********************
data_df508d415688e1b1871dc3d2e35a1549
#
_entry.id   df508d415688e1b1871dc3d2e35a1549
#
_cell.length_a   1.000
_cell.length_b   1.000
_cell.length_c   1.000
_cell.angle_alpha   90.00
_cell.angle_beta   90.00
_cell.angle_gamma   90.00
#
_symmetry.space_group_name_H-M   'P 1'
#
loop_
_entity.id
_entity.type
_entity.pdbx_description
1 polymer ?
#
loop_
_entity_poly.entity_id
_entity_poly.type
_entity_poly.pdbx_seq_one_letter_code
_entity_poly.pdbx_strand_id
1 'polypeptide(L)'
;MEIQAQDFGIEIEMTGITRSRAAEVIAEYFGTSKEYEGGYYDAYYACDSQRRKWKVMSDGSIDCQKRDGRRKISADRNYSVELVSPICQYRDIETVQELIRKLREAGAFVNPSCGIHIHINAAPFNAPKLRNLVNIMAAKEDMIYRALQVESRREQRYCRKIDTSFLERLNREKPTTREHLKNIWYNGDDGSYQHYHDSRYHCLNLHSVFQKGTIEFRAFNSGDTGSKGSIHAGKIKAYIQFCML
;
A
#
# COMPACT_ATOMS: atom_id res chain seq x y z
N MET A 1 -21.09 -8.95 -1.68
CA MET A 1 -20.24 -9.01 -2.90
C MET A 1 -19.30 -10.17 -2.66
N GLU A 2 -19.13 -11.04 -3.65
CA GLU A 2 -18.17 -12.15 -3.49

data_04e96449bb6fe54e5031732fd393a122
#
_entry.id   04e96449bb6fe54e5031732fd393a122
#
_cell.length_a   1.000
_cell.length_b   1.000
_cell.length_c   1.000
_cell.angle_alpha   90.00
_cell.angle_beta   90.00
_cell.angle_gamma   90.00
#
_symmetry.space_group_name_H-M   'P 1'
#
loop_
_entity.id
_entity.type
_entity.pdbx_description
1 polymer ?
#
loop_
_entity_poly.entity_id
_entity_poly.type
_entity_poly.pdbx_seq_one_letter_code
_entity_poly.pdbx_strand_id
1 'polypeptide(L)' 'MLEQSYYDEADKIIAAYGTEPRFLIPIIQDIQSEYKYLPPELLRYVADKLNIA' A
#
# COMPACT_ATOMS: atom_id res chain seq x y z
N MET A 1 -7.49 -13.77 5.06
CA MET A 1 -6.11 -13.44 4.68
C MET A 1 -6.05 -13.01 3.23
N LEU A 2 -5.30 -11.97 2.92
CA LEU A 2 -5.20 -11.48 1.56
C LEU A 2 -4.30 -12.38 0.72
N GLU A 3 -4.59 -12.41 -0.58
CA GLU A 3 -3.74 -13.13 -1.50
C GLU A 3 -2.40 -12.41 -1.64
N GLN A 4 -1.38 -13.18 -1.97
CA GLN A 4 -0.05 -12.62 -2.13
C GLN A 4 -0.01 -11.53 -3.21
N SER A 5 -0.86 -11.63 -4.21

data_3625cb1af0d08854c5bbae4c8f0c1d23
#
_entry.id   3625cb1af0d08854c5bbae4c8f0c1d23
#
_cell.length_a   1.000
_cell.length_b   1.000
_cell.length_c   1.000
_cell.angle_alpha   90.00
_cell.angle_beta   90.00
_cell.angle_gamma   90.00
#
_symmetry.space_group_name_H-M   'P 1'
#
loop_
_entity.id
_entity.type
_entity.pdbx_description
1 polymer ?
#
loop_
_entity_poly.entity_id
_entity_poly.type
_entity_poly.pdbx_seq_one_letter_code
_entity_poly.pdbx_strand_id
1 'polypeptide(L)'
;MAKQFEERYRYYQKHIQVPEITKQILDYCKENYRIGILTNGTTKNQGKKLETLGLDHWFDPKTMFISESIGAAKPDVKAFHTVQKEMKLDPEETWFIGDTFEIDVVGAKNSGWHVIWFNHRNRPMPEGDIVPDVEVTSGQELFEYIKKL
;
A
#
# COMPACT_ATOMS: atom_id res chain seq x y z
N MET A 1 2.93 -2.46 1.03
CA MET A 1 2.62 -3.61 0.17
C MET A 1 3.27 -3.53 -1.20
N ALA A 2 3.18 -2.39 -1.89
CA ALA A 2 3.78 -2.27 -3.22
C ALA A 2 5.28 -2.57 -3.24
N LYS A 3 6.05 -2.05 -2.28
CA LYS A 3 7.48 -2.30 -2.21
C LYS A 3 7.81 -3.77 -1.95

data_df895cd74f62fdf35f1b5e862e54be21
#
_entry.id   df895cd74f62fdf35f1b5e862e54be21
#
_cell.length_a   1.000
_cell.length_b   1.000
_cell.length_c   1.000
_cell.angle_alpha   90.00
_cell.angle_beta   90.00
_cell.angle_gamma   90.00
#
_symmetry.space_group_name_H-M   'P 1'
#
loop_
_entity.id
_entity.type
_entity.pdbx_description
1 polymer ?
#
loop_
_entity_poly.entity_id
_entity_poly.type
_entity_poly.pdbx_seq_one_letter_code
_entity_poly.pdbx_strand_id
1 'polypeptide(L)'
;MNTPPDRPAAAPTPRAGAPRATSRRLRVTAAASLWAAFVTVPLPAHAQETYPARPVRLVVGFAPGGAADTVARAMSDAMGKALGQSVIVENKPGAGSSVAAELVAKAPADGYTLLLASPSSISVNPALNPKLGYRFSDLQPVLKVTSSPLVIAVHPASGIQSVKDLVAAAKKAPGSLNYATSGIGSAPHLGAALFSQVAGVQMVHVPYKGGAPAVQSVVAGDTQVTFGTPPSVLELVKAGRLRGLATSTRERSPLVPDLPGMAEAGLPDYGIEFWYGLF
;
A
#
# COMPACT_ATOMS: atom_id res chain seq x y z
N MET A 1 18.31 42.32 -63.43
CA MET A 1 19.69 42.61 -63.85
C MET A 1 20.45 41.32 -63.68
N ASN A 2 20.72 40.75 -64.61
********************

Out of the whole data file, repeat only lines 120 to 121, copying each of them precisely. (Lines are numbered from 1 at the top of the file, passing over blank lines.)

_cell.length_b   1.000
_cell.length_c   1.000